Environmental Education Program Directors


Employment Prospects


Numerous organizations hire environmental education program directors to run their educational programs. Directors work for schools, community centers, conservation groups, management consulting agencies, museums, and nonprofit organizations. They may also work as independent consultants, running their own businesses and providing educational services to various clients. The U.S. Department of Labor (DOL) does not cite statistics specific to environmental education program directors, but it does show that approximately 181,600 instructional coordinators working in the United States. About 70 percent of coordinators work in public or private educational institutions. The remainder work for state and local government; individual and family services; child day-care services; scientific research and development services; and management, scientific, and technical consulting services.

Starting Out

Environmental education program directors usually start their careers as educators, and prior to that, they start as students. Learning is a career-long pursuit in this field, so if you are curious and always on the hunt to learn more, this is a profession you will enjoy and succeed in. Many educators also get their start in this career through volunteering at an environmental program at a museum or school. Find one near you and speak with environmental program directors there to learn what they do in their jobs. Ask them how they got started in their careers and what recommendations they may have for ways to explore the field.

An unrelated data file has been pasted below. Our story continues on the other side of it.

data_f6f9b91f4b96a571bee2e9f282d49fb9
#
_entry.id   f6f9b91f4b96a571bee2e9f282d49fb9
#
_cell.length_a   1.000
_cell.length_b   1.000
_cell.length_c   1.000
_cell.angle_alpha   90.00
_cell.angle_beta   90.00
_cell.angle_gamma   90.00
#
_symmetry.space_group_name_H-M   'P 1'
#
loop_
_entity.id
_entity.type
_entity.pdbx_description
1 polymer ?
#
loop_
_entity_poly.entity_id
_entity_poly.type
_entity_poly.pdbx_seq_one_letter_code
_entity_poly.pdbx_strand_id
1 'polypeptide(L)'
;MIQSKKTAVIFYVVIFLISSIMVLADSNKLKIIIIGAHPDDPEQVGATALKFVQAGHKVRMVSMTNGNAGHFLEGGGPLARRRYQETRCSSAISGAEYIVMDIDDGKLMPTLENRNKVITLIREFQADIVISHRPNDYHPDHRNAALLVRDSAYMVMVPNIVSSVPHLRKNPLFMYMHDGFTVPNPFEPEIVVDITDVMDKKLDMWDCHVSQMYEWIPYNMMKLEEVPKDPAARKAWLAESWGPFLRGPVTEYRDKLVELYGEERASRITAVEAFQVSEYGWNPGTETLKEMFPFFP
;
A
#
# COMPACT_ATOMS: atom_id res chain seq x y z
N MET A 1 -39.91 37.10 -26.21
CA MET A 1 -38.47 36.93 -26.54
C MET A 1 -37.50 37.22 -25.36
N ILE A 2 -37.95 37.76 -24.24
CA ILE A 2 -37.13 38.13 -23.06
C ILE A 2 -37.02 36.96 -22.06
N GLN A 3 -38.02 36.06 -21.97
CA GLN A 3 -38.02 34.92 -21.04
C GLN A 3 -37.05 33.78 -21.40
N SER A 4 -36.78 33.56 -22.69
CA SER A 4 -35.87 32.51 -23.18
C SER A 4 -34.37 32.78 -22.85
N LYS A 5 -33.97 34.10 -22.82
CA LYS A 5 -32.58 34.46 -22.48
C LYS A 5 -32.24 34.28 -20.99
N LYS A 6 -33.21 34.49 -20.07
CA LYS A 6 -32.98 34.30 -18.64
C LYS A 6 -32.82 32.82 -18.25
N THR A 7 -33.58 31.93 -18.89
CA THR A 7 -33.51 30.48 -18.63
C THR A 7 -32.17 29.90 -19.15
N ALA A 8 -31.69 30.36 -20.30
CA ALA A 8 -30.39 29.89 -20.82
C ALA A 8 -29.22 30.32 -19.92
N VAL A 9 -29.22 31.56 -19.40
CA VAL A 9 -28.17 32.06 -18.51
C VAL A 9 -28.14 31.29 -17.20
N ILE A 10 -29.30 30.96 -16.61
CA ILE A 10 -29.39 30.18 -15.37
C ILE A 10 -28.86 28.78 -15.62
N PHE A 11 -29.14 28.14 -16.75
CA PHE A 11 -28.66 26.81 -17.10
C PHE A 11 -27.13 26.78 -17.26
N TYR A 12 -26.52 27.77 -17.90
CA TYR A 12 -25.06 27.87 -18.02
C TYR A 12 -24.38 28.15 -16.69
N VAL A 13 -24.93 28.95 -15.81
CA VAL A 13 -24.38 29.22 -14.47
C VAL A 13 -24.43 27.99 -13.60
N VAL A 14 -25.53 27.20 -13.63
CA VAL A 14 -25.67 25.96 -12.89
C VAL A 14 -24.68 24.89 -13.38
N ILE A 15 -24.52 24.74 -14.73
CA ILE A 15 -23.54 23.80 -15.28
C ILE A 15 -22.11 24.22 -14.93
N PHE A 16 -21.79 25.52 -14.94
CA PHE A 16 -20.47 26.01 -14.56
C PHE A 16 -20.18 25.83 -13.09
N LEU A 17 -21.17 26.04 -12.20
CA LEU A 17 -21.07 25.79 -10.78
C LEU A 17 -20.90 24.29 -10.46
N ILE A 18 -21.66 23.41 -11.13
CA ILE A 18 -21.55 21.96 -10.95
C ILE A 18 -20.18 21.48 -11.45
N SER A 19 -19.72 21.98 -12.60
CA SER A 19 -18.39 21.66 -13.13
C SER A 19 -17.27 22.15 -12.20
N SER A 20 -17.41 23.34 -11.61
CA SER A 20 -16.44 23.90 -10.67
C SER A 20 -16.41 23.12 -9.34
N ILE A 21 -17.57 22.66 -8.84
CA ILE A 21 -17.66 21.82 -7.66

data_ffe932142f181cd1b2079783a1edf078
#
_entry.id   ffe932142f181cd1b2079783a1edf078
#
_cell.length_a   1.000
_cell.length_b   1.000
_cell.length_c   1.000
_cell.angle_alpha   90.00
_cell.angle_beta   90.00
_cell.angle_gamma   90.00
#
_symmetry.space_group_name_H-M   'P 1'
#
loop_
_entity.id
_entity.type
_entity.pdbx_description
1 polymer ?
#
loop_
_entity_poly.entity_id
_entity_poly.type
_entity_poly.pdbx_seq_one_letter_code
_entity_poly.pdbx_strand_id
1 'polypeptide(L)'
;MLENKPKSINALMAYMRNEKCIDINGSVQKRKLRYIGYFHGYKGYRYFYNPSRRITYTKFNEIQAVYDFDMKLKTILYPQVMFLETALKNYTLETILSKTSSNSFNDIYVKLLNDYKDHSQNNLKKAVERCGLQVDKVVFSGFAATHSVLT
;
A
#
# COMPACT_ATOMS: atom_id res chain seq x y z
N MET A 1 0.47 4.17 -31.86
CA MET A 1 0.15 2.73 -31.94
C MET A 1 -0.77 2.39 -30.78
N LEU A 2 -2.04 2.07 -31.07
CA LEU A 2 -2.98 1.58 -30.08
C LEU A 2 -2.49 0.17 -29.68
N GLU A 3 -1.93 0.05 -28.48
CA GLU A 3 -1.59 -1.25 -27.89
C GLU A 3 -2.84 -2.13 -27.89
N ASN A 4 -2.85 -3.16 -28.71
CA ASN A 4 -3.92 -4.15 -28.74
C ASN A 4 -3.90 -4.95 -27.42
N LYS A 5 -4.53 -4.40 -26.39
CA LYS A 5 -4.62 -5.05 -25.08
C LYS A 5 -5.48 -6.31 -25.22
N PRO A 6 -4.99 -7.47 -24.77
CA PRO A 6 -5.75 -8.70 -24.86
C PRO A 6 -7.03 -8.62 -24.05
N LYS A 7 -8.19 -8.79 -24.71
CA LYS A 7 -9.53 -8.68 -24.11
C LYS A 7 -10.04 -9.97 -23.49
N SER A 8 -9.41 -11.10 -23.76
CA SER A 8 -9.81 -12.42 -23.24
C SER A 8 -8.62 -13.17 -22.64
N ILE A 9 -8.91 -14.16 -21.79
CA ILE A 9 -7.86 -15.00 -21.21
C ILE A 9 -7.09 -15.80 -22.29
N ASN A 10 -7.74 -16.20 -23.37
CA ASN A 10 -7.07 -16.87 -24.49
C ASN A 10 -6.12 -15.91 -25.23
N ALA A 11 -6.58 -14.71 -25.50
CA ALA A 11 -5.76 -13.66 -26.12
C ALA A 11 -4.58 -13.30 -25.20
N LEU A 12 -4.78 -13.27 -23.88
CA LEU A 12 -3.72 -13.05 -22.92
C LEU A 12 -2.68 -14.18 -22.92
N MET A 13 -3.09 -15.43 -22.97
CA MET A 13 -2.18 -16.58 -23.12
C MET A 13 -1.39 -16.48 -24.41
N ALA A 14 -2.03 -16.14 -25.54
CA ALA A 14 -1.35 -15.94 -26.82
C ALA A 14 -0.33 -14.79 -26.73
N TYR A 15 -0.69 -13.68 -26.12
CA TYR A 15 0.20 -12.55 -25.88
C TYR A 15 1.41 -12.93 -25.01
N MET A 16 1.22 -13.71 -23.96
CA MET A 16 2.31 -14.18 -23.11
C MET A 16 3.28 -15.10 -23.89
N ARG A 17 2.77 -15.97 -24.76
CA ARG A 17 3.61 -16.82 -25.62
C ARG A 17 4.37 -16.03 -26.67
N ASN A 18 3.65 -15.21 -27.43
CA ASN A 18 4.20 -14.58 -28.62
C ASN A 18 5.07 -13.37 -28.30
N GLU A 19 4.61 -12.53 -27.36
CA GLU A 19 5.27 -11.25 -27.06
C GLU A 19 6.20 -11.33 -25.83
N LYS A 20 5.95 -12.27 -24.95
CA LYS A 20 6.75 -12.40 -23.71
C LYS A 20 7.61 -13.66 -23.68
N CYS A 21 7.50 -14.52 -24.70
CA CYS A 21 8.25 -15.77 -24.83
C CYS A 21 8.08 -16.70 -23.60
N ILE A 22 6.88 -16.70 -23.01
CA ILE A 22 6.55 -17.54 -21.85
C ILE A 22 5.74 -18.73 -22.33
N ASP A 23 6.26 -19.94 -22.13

Advancement Prospects

Program directors can advance by working on more complex, specialized projects, and by innovating educational technique and tools. Commitment and dedication to the field, and willingness to share what they have learned, can lead education directors into other areas of education as well, such as writing and creating documentaries and films about the environmental subject in which they have expertise or on topics they are exploring.

Tips for Entry

Read publications such as Current: The Journal of Marine Education (https://www.marine-ed.org/journal) to learn more about the field.

Join professional associations such as the North American Association for Environmental Education (NAAEE) to access training and networking resources, industry publications, and employment opportunities.

Attend the NAAEE’s Annual Conference and other industry events to network and interview for jobs.

Use social media such as LinkedIn, Facebook, and Twitter to stay up-to-date on industry developments and learn about job openings.